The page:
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Hudson Bay Company history begins at the dawn of industry in North America. Hudson’s Bay Company is the oldest company in North America, currently celebrating over years of business. Read on to learn how this institution began as fur-trading posts and Estimated Reading Time: 3 mins. /07/24 · The Hudson’s Bay Company, a fur-trading enterprise headquartered in London, began operations on the shores of Hudson Bay in During the next century and a half, it gradually expanded its network of trading posts west across Canada. Hudson’s Bay Company Archives – HBC Fur Trade Post Map Search our fur trade post maps to find the location of a Hudson’s Bay Company fur trade post. Please note that only Hudson’s Bay Company fur trade posts appear in these maps because the map is based on the fur trade posts originally included in the Archives’ “Section B” records. /06/25 · Ft Connah was Hudson Bay’s most profitable trading post at the time, exporting over 5, hides to Europe in Back then, a buffalo hide would trade for about $ Also inherited from the David Thompson example was the importance of making close friends with the local Native population as a way to build trust – important in the trading business.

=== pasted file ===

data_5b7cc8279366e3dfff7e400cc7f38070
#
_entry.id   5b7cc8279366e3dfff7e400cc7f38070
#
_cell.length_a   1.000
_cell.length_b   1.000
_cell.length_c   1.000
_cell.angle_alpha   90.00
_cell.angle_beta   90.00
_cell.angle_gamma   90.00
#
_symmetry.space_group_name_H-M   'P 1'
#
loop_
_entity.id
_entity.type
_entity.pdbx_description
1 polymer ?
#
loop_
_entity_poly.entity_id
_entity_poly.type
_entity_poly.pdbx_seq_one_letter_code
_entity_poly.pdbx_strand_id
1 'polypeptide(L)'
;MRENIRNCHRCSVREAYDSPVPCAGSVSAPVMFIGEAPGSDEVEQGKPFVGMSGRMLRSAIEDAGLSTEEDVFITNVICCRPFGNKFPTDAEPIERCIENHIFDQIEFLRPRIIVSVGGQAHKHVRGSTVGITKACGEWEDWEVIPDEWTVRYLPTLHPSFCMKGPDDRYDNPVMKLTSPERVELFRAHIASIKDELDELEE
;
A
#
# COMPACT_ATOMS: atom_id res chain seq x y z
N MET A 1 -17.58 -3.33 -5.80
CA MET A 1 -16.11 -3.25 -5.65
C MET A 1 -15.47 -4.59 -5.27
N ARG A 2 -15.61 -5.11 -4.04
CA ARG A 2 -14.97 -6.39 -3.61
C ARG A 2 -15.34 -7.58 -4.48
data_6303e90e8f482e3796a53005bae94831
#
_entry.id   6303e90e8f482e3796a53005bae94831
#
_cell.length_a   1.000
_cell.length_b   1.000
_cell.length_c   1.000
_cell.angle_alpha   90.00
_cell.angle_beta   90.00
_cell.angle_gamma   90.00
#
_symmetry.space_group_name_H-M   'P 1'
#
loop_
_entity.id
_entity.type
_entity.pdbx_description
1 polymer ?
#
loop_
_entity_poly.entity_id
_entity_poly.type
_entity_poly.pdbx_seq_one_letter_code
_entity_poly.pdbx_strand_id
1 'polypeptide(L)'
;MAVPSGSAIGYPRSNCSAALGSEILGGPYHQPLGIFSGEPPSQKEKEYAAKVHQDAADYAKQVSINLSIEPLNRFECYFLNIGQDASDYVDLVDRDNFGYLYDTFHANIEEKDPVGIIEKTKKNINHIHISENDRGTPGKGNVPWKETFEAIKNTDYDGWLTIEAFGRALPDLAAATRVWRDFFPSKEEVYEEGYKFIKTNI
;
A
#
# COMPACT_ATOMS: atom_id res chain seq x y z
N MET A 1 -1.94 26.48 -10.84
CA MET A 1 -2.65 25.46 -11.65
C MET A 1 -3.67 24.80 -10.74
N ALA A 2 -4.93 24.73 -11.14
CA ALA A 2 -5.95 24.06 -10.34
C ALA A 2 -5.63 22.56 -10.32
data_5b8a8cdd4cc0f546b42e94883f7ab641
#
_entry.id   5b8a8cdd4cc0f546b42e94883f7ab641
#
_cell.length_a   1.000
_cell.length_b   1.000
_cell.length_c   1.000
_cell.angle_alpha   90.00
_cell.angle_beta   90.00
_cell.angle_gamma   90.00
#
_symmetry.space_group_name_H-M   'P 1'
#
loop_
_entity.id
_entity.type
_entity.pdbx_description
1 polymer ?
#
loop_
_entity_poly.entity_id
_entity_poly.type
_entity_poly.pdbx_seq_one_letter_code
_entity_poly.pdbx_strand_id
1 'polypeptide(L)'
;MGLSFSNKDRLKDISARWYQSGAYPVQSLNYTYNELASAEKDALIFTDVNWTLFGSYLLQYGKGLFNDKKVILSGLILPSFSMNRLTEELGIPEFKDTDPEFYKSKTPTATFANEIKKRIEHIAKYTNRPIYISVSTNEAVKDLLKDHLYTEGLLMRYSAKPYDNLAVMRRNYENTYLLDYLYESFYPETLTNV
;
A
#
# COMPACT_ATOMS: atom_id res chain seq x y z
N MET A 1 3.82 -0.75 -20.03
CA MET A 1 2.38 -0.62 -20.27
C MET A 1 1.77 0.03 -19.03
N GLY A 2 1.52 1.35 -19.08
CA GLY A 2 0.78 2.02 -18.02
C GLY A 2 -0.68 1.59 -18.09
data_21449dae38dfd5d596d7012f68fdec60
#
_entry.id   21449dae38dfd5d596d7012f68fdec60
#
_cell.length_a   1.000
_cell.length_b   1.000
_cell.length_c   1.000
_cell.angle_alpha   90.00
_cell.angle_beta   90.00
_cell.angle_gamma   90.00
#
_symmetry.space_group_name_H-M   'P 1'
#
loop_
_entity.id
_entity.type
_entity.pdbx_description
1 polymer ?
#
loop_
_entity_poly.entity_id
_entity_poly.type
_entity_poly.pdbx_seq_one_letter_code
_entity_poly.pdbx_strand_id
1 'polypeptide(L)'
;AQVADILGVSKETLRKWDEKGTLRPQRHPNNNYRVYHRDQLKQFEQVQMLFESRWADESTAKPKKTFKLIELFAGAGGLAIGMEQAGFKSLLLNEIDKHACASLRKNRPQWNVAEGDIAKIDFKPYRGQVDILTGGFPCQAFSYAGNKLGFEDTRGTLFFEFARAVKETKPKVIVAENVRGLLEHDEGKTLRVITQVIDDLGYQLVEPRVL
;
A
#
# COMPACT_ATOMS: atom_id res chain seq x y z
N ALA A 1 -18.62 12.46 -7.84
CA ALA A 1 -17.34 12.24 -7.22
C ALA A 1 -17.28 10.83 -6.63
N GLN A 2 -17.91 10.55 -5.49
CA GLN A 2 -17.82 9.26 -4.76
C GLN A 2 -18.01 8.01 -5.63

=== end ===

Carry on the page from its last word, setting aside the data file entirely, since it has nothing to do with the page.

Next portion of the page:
May 2 should have been an epic th birthday party for the Hudson’s Bay Company — one of the oldest continuously operating companies in the world. Instead, HBC’s iconic department stores were shuttered because of the COVID pandemic. And even now, as the doors are reopening to customers, analysts are questioning the company’s future as it navigates privatization and a complex and challenging post-pandemic retail environment.

HBC’s immediate concern is „ensuring that financially it’s able to maintain itself and not file for creditor protection,“ said Craig Patterson, editor in chief of the online magazine Retail Insider. But the company’s very history points to its ability to survive, even in „uncertain times,“ said Amelia Fay, curator of the Hudson’s Bay Company gallery at the Manitoba Museum in Winnipeg.

That was a huge pandemic for the world. The world wars greatly affected things, too. Standing in the gallery, Fay is dwarfed by a life-size replica of the Nonsuch, the ship that sailed into Hudson Bay in on the first trading voyage for what would become the Hudson’s Bay Company two years later. It returned with a cargo of furs and really helped to prove that a northern route … would work,“ Fay said.

HBC traces its roots to a royal charter granted in by England’s King Charles II. He gave the company a fur trading monopoly across what was then called Rupert’s Land, which included one-third of what is now Canada and parts of the northern U. The company was created to trade animal pelts for goods at remote outposts across North America.